Market Insights – July 26, 2021

Each week, our Investment team shares its market views with you.

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Idyllic mountain scenery in the Alps with lush blooming meadows in springtime


Stock markets in mainland China and Hong Kong have been hit hard by a new regulatory push. This time, the Chinese government had education companies in its sights, announcing strict new rules that will weigh heavily on the industry.

So far, 20% of S&P 500 companies have published their Q2 earnings, with the large majority – 87% to be exact – beating consensus estimates. These positive surprises will underpin equity markets and will continue to drive full-year consensus forecasts further upwards.

The eurozone’s PMI, which is lagging a few months behind that of the US, hit a record high in July. The services sector – buoyed by the easing of lockdown restrictions and the vaccine rollout – had a particularly good month. These latest figures are yet another sign that economic activity is picking up in Europe.

Pound sterling will soon be immune to Brexit and the Delta variant

When it comes to monetary policy, some central banks are now getting ready to leave the express lane and head off the motorway. After all, their emergency policies will have to come to an end at some point.

The European Central Bank is not quite there yet: last week it confirmed that it would continue to support the region’s economy. For ECB president Christine Lagarde, there is still too much uncertainty surrounding the pandemic, and monetary policy will be kept ultra loose in order to stimulate the recovery. However, given the recent surge in inflation in the States, the US Federal Reserve is now ready to tighten the purse strings. Its first step will be to ramp down its asset purchase programme. Fed chair Jerome Powell may not even wait until the FOMC meeting in September and he could officially announce a change in course at the annual Jackson Hole policy symposium in late August.

The Bank of England didn’t wait for its prestigious US and eurozone counterparts to begin normalising monetary policy – it has already taken action. No rate hikes are on the cards there either, but there has been a marginal reduction in the BoE’s asset purchase programme. Indeed, the central bank’s liquidity injections into the UK economy have started to slow, signalling the end of a period of unorthodox policies – on both the economic and political fronts.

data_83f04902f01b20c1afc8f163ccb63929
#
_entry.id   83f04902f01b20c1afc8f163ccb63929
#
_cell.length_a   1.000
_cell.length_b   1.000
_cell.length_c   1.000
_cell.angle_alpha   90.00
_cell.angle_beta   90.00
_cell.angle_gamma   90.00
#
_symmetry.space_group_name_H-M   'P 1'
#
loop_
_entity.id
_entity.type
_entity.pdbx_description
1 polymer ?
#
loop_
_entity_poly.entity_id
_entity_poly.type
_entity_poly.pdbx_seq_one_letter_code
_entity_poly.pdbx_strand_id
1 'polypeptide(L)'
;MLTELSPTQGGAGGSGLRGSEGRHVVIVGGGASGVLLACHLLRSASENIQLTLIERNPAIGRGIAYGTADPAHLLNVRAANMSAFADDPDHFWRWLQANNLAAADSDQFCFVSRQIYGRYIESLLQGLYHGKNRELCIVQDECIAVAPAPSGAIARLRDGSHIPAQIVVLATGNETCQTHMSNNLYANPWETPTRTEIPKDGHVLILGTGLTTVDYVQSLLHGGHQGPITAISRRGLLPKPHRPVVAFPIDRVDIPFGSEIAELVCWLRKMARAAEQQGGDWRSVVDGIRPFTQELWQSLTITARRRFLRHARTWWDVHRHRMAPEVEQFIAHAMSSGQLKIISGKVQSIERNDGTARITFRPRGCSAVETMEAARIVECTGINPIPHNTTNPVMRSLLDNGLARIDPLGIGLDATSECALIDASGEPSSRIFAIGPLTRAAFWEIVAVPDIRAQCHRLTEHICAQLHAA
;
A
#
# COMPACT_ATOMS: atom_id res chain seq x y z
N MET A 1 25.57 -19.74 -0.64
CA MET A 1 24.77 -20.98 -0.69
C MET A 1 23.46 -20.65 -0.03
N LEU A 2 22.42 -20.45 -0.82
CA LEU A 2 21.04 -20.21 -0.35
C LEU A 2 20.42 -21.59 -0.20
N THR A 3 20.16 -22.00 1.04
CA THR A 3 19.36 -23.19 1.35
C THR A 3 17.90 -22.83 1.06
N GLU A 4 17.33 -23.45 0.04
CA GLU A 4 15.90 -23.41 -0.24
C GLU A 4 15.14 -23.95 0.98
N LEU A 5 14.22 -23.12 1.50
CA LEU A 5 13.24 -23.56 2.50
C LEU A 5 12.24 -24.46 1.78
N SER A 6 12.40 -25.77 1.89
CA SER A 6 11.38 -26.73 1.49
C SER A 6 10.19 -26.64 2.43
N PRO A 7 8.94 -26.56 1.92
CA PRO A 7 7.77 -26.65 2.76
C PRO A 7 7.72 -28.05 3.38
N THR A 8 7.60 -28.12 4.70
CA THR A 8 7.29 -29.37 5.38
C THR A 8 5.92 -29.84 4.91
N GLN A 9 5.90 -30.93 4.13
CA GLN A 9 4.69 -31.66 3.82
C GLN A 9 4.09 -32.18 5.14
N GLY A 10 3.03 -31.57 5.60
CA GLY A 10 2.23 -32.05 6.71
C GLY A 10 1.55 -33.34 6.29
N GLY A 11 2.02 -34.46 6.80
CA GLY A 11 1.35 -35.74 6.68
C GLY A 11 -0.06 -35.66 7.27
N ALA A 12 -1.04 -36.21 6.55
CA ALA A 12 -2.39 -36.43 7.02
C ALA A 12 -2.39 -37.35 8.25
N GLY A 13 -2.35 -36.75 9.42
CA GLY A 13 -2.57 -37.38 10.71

The Brexit chapter has closed, and the country’s large-scale vaccine rollout gives hope that growth will bounce back sharply despite the emergence of new COVID-19 variants. Surprisingly, pound sterling is still close to its all-time lows against both the US dollar and the euro. That won’t last, however. We believe the pound is undervalued and will strengthen on the back of substantially healthier fundamentals in the UK. We have increased exposure to the pound in portfolios as a result. We may soon be able to apply the same reasoning to the greenback, if the Fed follows in the BoE’s footsteps in the autumn. And even more so if the Fed confirms that it is planning a first rate hike in 2023, which would give the dollar a yield advantage, particularly over the euro and the Swiss franc.

Switzerland – a perfect mix of defensive and cyclical stocks

After getting off to a fairly chaotic start, the rollout of COVID-19 vaccines in Switzerland’s neighbouring countries and main trading partners soon allowed those governments to ease their lockdown measures.

Swiss small caps were not the only ones to fare well in this climate. Since the middle of the second quarter, investors have become increasingly interested in our country’s blue chips. These companies are trading at a discount that finally drew investors’ attention as they search for alternatives to the cyclical stocks that have already put in a good performance.   

We still expect Swiss stocks to outperform in the coming months. Earnings estimates remain upbeat and growth does not yet seem to have peaked – leaving scope for positive surprises that could boost the country’s equities. In addition, Switzerland’s “perfect mix” of defensive and cyclical stocks is a real advantage for the domestic market, especially as we move further along in the economic cycle.

Finally, consumer prices in Switzerland should rise by no more than 1% in 2021. The SNB therefore has no reason to tighten its highly accommodative monetary policy, especially since Switzerland’s favourable inflation differential should cause the Swiss franc to weaken against both the euro and US dollar – a big plus for our export-based economy. 

We therefore remain bullish on Swiss stocks and are still overweighting them in our portfolios.


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